Blu Review: BATMAN & ROBIN
PG – 128mins – 1997
Written by: Akiva Goldsman
Based on the characters created by: Bob Kane
Directed by: Joel Schumacher
Starring: Arnold Schwarzenegger, George Clooney, Chris O’Donnell, Uma Thurman, Alica Silverstone, Michael Gough, Pat Hingle, Elle Macpherson, John Glover, Jeep Swenson
Inspired by fellow movie review blogger Andy Buckle’s recent “Worst Film of All Time” post, in which 1997’s much maligned Batman & Robin claimed the dubious honour of pole position (check out the article HERE and why not stay for a nose around?), I decided it was high time I unwrapped the cellophane from my dust-collecting Blu-ray copy and gave the film which temporarily derailed the Bat-chise a belated re-watch.
I can remember seeing the film on the big screen when it was first released some 14 years ago and I must have enjoyed it (hey, I was only 13!) as I asked a relative to buy it for me – along with the rest of the series – on VHS that Christmas. I only re-bought personal favourite Batman Returns on DVD, but when I upgraded to Blu-ray, all four (and later six) live action Bat-flicks were high on my list of hi-def purchases. I can’t even claim that this clunker was a redundant disc within a box set: I purchased them all separately!
To give the Joel Schumacher-helmed flop its dues; it does look mighty fine in HD – but then the neon-hued megalithic Gotham sets are impressively vibrant creations; Tim Burton’s towering and intimidating gothic designs exaggerated to the verge of hyperbole. That, essentially, is Batman & Robin’s downfall: it is everything that worked in restrained measures in previous instalments ramped up to embarrassingly uninhibited levels.
Main adversary Mr Freeze (Schwarzenegger; granted top billing above the eponymous rodent), for example, isn’t just an eccentric villain with a score to settle, replete with a distinctive disguise and a sardonic sense of humour, oh no: he’s a flat out caricature of a maniacal madman with a clunky metallic suit, blue skin and an inability to speak without spouting the cheesiest ice-based puns known to man (“Ice to see you”, “You’re not sending me to the cooler”, “What killed the dinosaurs? The Ice Age!” – I could go on!).
Back in 1997, adult Bat-fans desperate for a new live action adventure were stunned into fury as they were pelted with over two hours of the naffest and least humorous “gags” this side of a farce – even the usually sombre protagonist (played awkwardly – for the first and last time – by ER heart-throb du jour Clooney) wasn’t immune to woeful wisecracks (“This is why Superman works alone”) and corny sight gags (the Bat-card, the rubber nipples) which pandered to a child’s mentality and left the hardcore legions out in the cold (oh god – now *I’m* doing it!).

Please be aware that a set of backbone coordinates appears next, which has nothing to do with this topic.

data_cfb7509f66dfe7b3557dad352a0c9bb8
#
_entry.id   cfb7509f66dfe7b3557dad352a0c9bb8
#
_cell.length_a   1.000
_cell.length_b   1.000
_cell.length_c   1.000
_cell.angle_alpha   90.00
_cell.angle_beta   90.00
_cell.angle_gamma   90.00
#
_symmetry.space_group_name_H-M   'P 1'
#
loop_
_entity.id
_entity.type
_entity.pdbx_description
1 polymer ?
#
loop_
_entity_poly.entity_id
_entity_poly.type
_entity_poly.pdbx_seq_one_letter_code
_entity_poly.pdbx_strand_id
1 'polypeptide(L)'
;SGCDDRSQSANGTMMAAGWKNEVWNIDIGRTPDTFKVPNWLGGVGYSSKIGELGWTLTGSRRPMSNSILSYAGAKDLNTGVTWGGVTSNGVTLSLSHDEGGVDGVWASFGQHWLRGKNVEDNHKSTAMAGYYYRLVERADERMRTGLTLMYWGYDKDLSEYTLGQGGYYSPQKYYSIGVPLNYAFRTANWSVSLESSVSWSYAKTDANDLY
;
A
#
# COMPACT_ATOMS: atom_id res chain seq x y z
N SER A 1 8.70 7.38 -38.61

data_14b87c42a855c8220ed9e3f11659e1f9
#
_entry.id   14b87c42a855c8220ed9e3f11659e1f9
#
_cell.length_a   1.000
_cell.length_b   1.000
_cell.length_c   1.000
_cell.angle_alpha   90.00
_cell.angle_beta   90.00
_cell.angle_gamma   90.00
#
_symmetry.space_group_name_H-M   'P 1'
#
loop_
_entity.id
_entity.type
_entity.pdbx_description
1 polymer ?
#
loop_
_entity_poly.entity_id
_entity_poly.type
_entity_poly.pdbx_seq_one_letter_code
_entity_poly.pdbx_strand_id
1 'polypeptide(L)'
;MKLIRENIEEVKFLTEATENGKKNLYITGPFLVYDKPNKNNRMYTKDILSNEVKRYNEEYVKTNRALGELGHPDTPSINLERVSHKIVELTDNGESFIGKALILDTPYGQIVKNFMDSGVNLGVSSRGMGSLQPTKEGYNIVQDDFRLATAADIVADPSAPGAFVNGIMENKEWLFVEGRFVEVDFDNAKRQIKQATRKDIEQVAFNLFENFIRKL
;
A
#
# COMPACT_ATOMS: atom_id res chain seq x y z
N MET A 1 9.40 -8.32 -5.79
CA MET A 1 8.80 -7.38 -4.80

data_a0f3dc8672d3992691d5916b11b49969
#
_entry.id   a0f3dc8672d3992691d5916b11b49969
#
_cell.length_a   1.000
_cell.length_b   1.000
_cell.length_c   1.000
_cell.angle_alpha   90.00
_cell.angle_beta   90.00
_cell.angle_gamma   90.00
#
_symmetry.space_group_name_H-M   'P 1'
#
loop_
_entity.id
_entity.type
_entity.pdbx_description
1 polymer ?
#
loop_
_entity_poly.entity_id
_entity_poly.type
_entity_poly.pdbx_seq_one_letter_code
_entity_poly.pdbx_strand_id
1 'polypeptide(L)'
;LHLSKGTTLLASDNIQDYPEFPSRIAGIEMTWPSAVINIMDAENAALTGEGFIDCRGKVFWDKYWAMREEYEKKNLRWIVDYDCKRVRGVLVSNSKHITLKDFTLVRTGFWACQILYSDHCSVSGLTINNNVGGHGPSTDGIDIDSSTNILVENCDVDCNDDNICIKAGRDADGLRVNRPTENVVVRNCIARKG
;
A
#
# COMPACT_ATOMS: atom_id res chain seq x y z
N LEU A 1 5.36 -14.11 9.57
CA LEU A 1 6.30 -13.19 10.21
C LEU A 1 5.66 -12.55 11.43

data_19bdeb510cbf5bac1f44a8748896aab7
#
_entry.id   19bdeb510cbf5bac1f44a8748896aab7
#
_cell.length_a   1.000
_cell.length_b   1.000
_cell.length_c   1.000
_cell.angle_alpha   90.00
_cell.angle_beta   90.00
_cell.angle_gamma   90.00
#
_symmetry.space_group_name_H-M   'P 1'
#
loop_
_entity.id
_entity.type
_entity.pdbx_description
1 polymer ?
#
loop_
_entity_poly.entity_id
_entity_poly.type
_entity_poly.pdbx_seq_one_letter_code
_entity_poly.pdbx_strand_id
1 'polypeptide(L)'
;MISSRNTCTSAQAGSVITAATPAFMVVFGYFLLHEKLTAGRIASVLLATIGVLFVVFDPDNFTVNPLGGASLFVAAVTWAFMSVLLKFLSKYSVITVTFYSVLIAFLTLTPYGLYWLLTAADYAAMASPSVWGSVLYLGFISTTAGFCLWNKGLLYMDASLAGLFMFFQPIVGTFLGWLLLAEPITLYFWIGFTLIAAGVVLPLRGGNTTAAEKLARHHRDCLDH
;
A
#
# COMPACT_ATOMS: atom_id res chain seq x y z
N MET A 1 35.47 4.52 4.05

If you were to look on Batman & Robin as a kid’s flick; it’s a madcap success, fusing the bright, the bold and the wacky into a comic-book world where mad scientists all look like Albert Einstein and dangerous chemicals come in vats with “VENOM” and a skull and cross bones printed on the front. That’s probably why I liked it at 13, but this is not what audiences were expecting – or wanting – from the tortured and tragic caped crusader who doesn’t have any super-powers but is impelled on the righteous path by brute vengeance.
If you go in prepared, it’s not *that* deplorable. Sure, it desecrates all over Tim Burton’s dark, stylised and unquestionably superior earlier instalments, but the fact that it is so unrelentingly frenzied does, in a way, make the madness more bearable: Batman & Robin knows it’s a tongue-in-cheek cartoon and it doesn’t even attempt to be anything else. Ultimate proof comes when O’Donnell’s Dick Grayson saves Silverstone’s Barbara Wilson from plummeting to her death after a superfluous high-rise motorbike race goes awry. The first words out of his mouth as they dangle perilously over the precipice? “So *this* is where you hang out?” Groan.
In the films defence, Akiva The Da Vinci Code Goldsman’s spirited plot is anything but lazy, endowing each member of the bulbous cast with a purpose and arc. Freeze wants to cure his cryogenically frozen bride from MacGregor’s syndrome, while an eco-friendly agenda blossoms behind Poison Ivy’s (Thurman; suitably sultry) green-fingered wrath. Ever loyal butler Alfred (Gough), meanwhile, is hiding his pain behind a staunch façade and his joy at being reunited with his secretly rebellious niece, while loathed sidekick Robin is sick and tired of living in the shadow of the Bat.
There’s certainly a lot going on for these people, yet still every shot is crammed to the hilt with blindingly effervescent lighting, grandiose buildings, pimped-up rides and an arsenal of Bat-toys which (handily) can foil anything Freeze and Ivy throw at the rubber-suited heroes (a heat ray to thaw ice? Check. Ice skates built into your boots? Check! Artificial lips to repel poison kisses? CHECK!). This optical assault is much to the detriment of any emotional narrative undertones, as even the most heart-wrenching drama (such as a dying Alfred’s reflections on a life serving the Wayne dynasty) is eclipsed by the bombastic and the ridiculous.
In a CR@B Shell: Viewed as a Saturday morning ‘toon for the under tens, Batman & Robin flies high as a cavalcade of camp comic book lunacy, but sat alongside Tim Burton’s dark knight-mares it’s a bat-shit, bird-brained embarrassment to the franchise which rightfully got sent straight to the cooler. Thank Gotham for Christopher Nolan!